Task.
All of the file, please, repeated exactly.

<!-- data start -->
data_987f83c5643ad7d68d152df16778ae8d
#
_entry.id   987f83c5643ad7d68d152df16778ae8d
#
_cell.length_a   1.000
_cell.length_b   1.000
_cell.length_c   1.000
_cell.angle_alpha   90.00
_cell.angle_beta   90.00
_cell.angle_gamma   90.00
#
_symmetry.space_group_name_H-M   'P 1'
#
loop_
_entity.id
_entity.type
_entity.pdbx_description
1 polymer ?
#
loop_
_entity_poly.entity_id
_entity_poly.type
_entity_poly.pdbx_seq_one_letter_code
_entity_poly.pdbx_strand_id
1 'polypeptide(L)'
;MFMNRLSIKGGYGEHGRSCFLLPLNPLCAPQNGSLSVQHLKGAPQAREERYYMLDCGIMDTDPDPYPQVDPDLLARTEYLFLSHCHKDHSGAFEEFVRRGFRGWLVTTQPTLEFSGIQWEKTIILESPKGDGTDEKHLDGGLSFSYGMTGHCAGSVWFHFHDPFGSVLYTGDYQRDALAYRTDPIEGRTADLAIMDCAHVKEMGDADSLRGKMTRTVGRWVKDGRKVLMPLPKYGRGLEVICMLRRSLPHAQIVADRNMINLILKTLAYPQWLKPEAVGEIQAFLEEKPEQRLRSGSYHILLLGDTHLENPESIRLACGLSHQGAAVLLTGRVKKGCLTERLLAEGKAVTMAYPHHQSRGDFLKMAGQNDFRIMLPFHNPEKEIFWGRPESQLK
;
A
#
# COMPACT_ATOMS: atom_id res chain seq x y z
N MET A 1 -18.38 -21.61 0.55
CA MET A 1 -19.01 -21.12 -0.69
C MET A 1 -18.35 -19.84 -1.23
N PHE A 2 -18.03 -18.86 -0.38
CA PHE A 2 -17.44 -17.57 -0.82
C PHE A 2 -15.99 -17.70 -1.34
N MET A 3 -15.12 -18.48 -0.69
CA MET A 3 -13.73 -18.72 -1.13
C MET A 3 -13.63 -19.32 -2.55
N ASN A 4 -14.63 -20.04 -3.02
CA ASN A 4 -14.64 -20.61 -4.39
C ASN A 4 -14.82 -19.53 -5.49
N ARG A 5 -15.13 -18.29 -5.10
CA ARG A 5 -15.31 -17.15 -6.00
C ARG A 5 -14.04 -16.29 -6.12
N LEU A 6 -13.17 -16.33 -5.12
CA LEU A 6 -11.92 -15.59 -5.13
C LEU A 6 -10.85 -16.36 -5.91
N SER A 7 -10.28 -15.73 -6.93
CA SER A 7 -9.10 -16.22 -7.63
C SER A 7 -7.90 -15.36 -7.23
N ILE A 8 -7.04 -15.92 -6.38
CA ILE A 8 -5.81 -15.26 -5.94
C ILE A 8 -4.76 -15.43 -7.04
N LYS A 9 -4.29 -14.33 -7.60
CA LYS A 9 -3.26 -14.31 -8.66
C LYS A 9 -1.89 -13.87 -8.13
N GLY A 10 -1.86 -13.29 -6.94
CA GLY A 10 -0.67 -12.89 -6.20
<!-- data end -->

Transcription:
data_987f83c5643ad7d68d152df16778ae8d
#
_entry.id   987f83c5643ad7d68d152df16778ae8d
#
_cell.length_a   1.000
_cell.length_b   1.000
_cell.length_c   1.000
_cell.angle_alpha   90.00
_cell.angle_beta   90.00
_cell.angle_gamma   90.00
#
_symmetry.space_group_name_H-M   'P 1'
#
loop_
_entity.id
_entity.type
_entity.pdbx_description
1 polymer ?
#
loop_
_entity_poly.entity_id
_entity_poly.type
_entity_poly.pdbx_seq_one_letter_code
_entity_poly.pdbx_strand_id
1 'polypeptide(L)'
;MFMNRLSIKGGYGEHGRSCFLLPLNPLCAPQNGSLSVQHLKGAPQAREERYYMLDCGIMDTDPDPYPQVDPDLLARTEYLFLSHCHKDHSGAFEEFVRRGFRGWLVTTQPTLEFSGIQWEKTIILESPKGDGTDEKHLDGGLSFSYGMTGHCAGSVWFHFHDPFGSVLYTGDYQRDALAYRTDPIEGRTADLAIMDCAHVKEMGDADSLRGKMTRTVGRWVKDGRKVLMPLPKYGRGLEVICMLRRSLPHAQIVADRNMINLILKTLAYPQWLKPEAVGEIQAFLEEKPEQRLRSGSYHILLLGDTHLENPESIRLACGLSHQGAAVLLTGRVKKGCLTERLLAEGKAVTMAYPHHQSRGDFLKMAGQNDFRIMLPFHNPEKEIFWGRPESQLK
;
A
#
# COMPACT_ATOMS: atom_id res chain seq x y z
N MET A 1 -18.38 -21.61 0.55
CA MET A 1 -19.01 -21.12 -0.69
C MET A 1 -18.35 -19.84 -1.23
N PHE A 2 -18.03 -18.86 -0.38
CA PHE A 2 -17.44 -17.57 -0.82
C PHE A 2 -15.99 -17.70 -1.34
N MET A 3 -15.12 -18.48 -0.69
CA MET A 3 -13.73 -18.72 -1.13
C MET A 3 -13.63 -19.32 -2.55
N ASN A 4 -14.63 -20.04 -3.02
CA ASN A 4 -14.64 -20.61 -4.39
C ASN A 4 -14.82 -19.53 -5.49
N ARG A 5 -15.13 -18.29 -5.10
CA ARG A 5 -15.31 -17.15 -6.00
C ARG A 5 -14.04 -16.29 -6.12
N LEU A 6 -13.17 -16.33 -5.12
CA LEU A 6 -11.92 -15.59 -5.13
C LEU A 6 -10.85 -16.36 -5.91
N SER A 7 -10.28 -15.73 -6.93
CA SER A 7 -9.10 -16.22 -7.63
C SER A 7 -7.90 -15.36 -7.23
N ILE A 8 -7.04 -15.92 -6.38
CA ILE A 8 -5.81 -15.26 -5.94
C ILE A 8 -4.76 -15.43 -7.04
N LYS A 9 -4.29 -14.33 -7.60
CA LYS A 9 -3.26 -14.31 -8.66
C LYS A 9 -1.89 -13.87 -8.13
N GLY A 10 -1.86 -13.29 -6.94
CA GLY A 10 -0.67 -12.89 -6.20